Sri Lanka denies peace talks with Tamil Tiger rebels 'unconditional'
Tue September 12, 2006 12:55 EDT .
Associated Press Writer
COLOMBO, Sri Lanka (AP) _ Sri Lanka's government Tuesday denied it had agreed to unconditional peace talks with Tamil Tiger rebels, hours after international backers of the country's faltering peace process announced a possible meeting between the two sides in Norway next month.
The developments came amid heavy fighting between government troops and rebels in the island's north that killed 185 combatants in six days, the military said.
Although neither side has withdrawn from a four-year-old Norway-brokered cease-fire, weeks of escalating battles along their borders in the northeast have left the truce in tatters and threatened a resumption of a bloody civil war.
``We got today the expression of willingness, we got signals from the government of Sri Lanka and the LTTE (Tamil Tigers), to come to talks unconditionally,'' Benita Ferrero-Waldner, the EU's external relations commissioner said Tuesday, on behalf of Sri Lanka's international backers _ the EU, Japan, the United States and Norway.
Provided both sides agree, she said, ``the meeting should take place urgently, at the beginning of October, in Oslo.''
But Sri Lanka's government denied it had agreed to talks without preconditions.
``We will put forward our conditions,'' government spokesman Keheliya Rambukwella told The Associated Press. ``I cannot tell those offhand, they need to be discussed,'' he said.
Rambukwella also criticized peace broker Norway for allegedly not having consulted the government before announcing a date and a venue.
``The government has not been consulted on any future discussions. Norway, or anybody, can't announce dates and venues,'' Rambukwella said.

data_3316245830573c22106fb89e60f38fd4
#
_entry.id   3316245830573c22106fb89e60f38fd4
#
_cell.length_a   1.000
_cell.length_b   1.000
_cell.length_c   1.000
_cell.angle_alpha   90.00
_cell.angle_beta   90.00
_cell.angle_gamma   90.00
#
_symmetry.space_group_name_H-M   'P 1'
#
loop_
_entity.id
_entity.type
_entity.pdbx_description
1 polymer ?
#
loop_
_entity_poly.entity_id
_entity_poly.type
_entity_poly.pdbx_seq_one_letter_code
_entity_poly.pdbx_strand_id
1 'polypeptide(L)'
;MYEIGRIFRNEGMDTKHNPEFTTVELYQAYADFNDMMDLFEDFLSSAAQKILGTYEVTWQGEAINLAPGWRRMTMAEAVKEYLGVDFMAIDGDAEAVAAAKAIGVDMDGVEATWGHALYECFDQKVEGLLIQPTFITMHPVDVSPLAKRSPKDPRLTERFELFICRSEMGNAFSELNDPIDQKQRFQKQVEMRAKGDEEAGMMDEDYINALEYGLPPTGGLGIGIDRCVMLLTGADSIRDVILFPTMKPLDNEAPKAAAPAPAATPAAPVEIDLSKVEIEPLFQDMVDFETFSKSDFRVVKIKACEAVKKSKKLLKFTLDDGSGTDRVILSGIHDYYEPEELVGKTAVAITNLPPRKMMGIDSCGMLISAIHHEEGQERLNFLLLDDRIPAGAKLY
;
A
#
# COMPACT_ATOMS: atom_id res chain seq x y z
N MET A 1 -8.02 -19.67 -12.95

``We will take it up very seriously, we are a sovereign state, they (Norway) are only facilitators. We have not delegated any of our powers to them.''
Government troops and rebels have traded artillery fire across their front lines at Muhamalai in Jaffna peninsula since Thursday and sporadic exchanges of fire continued Tuesday, military spokesman Brig. Prasad Samarasinghe said.
He said the fighting has killed 35 soldiers and 150 Tamil Tigers.
Tiger official Seevanatnam Puleedevan said only 12 of the group's fighters had been killed, and said the military's toll was 78.
Both sides are known to exaggerate each other's death tolls and independent confirmation of casualty claims is not possible.
Samarasinghe said troops have advanced 800 meters (half a mile) into rebel-held territory and captured the insurgents' first bunker line.
He said the Tigers had fallen back to their second line of defense about one kilometer (0.6 mile) and were firing mortars and small arms toward the army. ``We are successfully retaliating their attacks,'' he said.
Jaffna has long been a flash point for violence in Sri Lanka's 19-year war between the Sinhalese-dominated state and Liberation Tigers of Tamil Eelam, who claim it as the cultural heart of the country's 3.2 million ethnic Tamil minority.
The fighting came less than a week after the army claimed to have routed the Tigers from Sampur, a rebel-held village in the northeast, their first significant territorial gain since the cease-fire.
The Tigers have threatened retaliation and a resumption of war unless the army withdraws from Sampur.
The rebels want to carve out a separate state for the country's predominantly Hindu Tamils, citing decades of discrimination by the mostly Buddhist Sinhalese majority.
The conflict _ one of Asia's longest-running _ cost the lives of about 65,000 people before the truce.
Hundreds more combatants and civilians have been killed and about 220,000 displaced since April.
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Published: Tue Sep 12 13:54:08 EDT 2006